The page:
Thursday, April 9, 2009

Is "Hamilton's Curse" A New Version of the Same Old Lie? Part 2

It has again been a long period of absence from blogging, and I have hardly written the promised series on Thomas DiLorenzo's Hamilton's Curse at all. My greatest apologies.

After having introduced my argument and my standpoint in my introductory installment, I would like, in this post, to examine the theory itself. This post will look at what DiLorenzo himself says, and what he claims to be true. Please notice that I will be using DiLorenzo's own words to make my case; I will not base my argument on the words of reviewers and readers, whether they are admirers or opponents of DiLorenzo. Notice also that DiLorenzo's failure to faithfully apply this method to his presentation of Hamilton's views, will be shown to be a key weakness in his theory.

Let me preface my remarks by saying the following: my attacks are not against DiLorenzo or his adherers personally; it is against historical revisionism. Let me further state that I am not presently combating revisionism for its own sake -- one could spend perhaps a thousand lifetimes refuting every lie about history that has ever been passed down to the present generation. I am refuting taking the time to refute this one in particular for two reasons:

  1. Based on the Ninth Commandment, I am convinced that it is morally wrong to falsely accuse people, particularly godly people, of heinous crimes, without sufficient evidence and logic.
  2. By attacking Hamilton, and labeling him a "treacherous Founder," we discourage Americans to seriously peruse his writings, or the writings of other Federalists like John Jay or Fisher Ames. By ignoring the writings of these men, we ignore their sound wisdom and advice, and we miss out on their incredible insight into human nature, and how liberty can be preserved in a republic. The writings of Jefferson and Paine are poor substitutes, because the writings of those two men are tinctured (strongly, I might add) with the philosophy of humanistic individualism. This kind of philosophy is contrary to Christianity, contrary to federal republicanism, contrary to the spirit of law, and contrary to the spirit of the Constitution. We are left with a biased view of our nation's history, and we therefore fail to see that it is not monarchism or even mercantilism, but rather the philosophy of humanism, that sent our nation whirling down the drain to perdition, tyranny, and which ultimately will send us to our destruction.
Let us now examine his claims. We will look at his argument, as if we did not really know the evidence -- if it pointed 'yea' or 'nay' -- to his claims. We will see how much sense the theory makes on its own, without any known evidence to the contrary, save general common knowledge. In subsequent posts, we will look at the evidence that deals with the case; but for now, we will let DiLorenzo speak for himself.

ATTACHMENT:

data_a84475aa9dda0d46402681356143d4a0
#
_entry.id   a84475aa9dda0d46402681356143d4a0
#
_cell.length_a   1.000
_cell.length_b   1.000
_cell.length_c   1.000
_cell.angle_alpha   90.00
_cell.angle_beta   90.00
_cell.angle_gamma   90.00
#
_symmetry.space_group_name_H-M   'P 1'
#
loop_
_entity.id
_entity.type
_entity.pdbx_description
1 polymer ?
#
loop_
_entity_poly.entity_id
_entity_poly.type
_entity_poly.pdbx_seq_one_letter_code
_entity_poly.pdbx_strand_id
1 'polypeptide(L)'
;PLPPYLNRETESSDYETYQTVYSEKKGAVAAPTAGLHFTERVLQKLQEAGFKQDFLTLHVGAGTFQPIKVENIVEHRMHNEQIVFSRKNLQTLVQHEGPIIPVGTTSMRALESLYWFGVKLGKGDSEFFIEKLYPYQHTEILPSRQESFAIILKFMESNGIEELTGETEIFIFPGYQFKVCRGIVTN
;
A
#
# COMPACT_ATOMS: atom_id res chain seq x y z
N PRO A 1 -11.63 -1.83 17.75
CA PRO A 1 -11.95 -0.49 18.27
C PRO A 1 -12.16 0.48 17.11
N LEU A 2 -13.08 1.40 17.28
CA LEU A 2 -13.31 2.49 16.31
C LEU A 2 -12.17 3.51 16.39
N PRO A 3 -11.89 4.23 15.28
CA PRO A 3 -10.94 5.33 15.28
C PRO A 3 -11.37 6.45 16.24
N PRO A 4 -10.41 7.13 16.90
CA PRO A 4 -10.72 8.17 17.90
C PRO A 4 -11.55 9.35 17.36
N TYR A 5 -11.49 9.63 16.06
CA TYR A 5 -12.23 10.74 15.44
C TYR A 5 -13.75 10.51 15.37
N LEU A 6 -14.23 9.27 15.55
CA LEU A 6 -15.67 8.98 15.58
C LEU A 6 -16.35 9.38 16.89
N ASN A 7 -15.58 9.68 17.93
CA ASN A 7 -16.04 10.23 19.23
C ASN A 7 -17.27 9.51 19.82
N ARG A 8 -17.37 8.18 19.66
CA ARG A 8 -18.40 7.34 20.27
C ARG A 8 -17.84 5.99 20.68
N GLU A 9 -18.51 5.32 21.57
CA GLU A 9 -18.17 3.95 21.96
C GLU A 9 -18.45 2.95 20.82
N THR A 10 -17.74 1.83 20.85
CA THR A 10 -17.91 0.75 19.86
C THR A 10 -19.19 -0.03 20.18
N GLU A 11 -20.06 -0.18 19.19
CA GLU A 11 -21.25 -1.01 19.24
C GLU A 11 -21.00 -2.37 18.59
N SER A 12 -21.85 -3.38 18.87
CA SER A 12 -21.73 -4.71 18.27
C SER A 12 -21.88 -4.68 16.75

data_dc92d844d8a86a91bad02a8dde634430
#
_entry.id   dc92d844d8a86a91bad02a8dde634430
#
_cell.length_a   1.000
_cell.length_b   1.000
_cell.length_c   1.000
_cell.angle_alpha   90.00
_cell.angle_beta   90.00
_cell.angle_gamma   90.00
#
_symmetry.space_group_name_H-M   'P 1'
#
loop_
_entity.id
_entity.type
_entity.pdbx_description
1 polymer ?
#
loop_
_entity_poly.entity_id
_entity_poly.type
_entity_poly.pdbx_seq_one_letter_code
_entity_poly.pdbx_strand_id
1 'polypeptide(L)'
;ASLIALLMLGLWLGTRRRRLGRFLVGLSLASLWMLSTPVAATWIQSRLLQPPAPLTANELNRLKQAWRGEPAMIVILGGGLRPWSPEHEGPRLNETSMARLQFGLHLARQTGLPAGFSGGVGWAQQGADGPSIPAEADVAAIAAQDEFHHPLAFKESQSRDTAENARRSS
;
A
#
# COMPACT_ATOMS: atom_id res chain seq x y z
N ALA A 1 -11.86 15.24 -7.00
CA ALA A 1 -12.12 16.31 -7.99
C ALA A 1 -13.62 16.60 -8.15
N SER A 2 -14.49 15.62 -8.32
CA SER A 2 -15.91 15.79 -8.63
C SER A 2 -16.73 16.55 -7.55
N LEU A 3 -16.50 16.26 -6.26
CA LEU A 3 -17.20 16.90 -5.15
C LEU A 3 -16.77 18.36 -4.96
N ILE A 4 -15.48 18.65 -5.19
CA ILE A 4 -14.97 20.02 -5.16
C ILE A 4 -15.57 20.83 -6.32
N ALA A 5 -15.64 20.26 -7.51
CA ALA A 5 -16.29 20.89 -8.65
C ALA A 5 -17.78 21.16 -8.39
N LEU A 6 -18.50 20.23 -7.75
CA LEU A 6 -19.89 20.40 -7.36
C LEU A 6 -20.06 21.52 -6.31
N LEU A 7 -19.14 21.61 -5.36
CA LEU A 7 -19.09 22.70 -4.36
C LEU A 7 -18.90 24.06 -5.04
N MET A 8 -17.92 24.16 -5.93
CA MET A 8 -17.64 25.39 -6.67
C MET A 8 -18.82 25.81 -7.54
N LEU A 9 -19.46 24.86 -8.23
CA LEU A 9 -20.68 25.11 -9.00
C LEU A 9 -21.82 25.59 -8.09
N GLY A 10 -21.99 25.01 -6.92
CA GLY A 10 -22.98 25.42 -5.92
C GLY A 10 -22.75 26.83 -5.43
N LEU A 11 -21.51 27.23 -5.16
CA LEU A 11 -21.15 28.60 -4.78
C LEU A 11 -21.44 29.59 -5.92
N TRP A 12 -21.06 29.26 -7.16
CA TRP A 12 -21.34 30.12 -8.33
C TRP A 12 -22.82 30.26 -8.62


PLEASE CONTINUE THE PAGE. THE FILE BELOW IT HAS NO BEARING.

The following is from the introduction (can be read in full here) of his book, Hamilton's Curse (pages 2-4):
Hamilton was one of the most influential figures in American political history. He served as a delegate at the Constitutional Convention of 1787; was one of the authors of The Federalist Papers, which helped convince the states to ratify the Constitution; and was the nation's first treasury secretary. Throughout these critical early years of the American republic, Hamilton made clear his political philosophy. To begin with, he wanted a highly centralized government. He spoke out against the nation's first constitution, the Articles of Confederation, precisely because he felt it did not give enough power to the national government, and at the Constitutional Convention he proposed a permanent chief executive who could veto all state legislation -- in other words, an American king. ... Unlike Hamilton, [Jefferson] was a "strict constructionist" with regard to the Constitution: he believed the national government had only those select powers (mostly for foreign affairs) that the sovereign states had expressly delegated to it in the Constitution; all others were reserved to the states respectively, or to the people, as enunciated in the Tenth Amendment. [emphasis original]

Alright. Let me get this straight. First, Hamilton is one of the men most responsible for the Constitution's existence. Next thing you know, he's working really hard to destroy it, and the civil rights it guarantees to citizens. Is this logical? If this is so, than there must have been either a sudden change in Hamilton's motives and beliefs. And this change is most likely caused by the opportunity of gaining wealth and power in advocating arbitrary central government. We'll examine this in a moment. But first, we'll let DiLorenzo continue:

Hamilton wanted to use this centralized power to subsidize business in particular, and the more affluent in general, so as to make them supportive of an ever-growing state. As treasury secretary, he was a frenetic tax-increaser and advocated government planning of the economy. He championed the accumulation of public debt, protectionist tariffs, and politically controlled banks; belittled politicians like Jefferson who spoke too much of liberty; and believed that the new American government should pursue the course of national and imperial glory, just like the British, French, and Spanish empires.

... [Jefferson] believed that interfering in the affairs of other nations for the sake of "imperial glory" [elsewhere, Dilorenzo claims that these words are Hamilton's] was a disastrous mistake.

... On another occasion [Jefferson] summed up his view even more succinctly: 'That government is best which governs least.' The motto of Hamilton, the consummate statist, might well have been "That government is best which governs most.'"